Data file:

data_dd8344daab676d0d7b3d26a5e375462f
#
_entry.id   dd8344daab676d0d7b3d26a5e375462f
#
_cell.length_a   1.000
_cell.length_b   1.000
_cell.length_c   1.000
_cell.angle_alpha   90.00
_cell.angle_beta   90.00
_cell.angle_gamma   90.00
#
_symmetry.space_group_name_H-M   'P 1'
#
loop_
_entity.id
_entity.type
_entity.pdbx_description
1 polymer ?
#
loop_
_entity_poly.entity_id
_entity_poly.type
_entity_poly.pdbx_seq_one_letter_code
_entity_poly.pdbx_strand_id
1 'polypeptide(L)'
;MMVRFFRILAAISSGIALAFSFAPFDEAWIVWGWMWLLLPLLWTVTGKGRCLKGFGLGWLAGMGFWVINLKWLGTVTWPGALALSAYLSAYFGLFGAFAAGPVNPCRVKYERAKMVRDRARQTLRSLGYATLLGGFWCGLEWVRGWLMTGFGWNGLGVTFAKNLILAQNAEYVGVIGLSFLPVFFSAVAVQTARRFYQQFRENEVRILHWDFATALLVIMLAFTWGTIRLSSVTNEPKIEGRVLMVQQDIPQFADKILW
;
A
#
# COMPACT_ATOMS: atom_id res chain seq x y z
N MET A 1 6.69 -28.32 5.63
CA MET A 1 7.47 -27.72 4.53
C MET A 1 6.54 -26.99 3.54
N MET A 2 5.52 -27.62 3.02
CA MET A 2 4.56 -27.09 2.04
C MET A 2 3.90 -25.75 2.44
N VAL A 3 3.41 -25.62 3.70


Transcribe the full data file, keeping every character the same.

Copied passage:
data_dd8344daab676d0d7b3d26a5e375462f
#
_entry.id   dd8344daab676d0d7b3d26a5e375462f
#
_cell.length_a   1.000
_cell.length_b   1.000
_cell.length_c   1.000
_cell.angle_alpha   90.00
_cell.angle_beta   90.00
_cell.angle_gamma   90.00
#
_symmetry.space_group_name_H-M   'P 1'
#
loop_
_entity.id
_entity.type
_entity.pdbx_description
1 polymer ?
#
loop_
_entity_poly.entity_id
_entity_poly.type
_entity_poly.pdbx_seq_one_letter_code
_entity_poly.pdbx_strand_id
1 'polypeptide(L)'
;MMVRFFRILAAISSGIALAFSFAPFDEAWIVWGWMWLLLPLLWTVTGKGRCLKGFGLGWLAGMGFWVINLKWLGTVTWPGALALSAYLSAYFGLFGAFAAGPVNPCRVKYERAKMVRDRARQTLRSLGYATLLGGFWCGLEWVRGWLMTGFGWNGLGVTFAKNLILAQNAEYVGVIGLSFLPVFFSAVAVQTARRFYQQFRENEVRILHWDFATALLVIMLAFTWGTIRLSSVTNEPKIEGRVLMVQQDIPQFADKILW
;
A
#
# COMPACT_ATOMS: atom_id res chain seq x y z
N MET A 1 6.69 -28.32 5.63
CA MET A 1 7.47 -27.72 4.53
C MET A 1 6.54 -26.99 3.54
N MET A 2 5.52 -27.62 3.02
CA MET A 2 4.56 -27.09 2.04
C MET A 2 3.90 -25.75 2.44
N VAL A 3 3.41 -25.62 3.70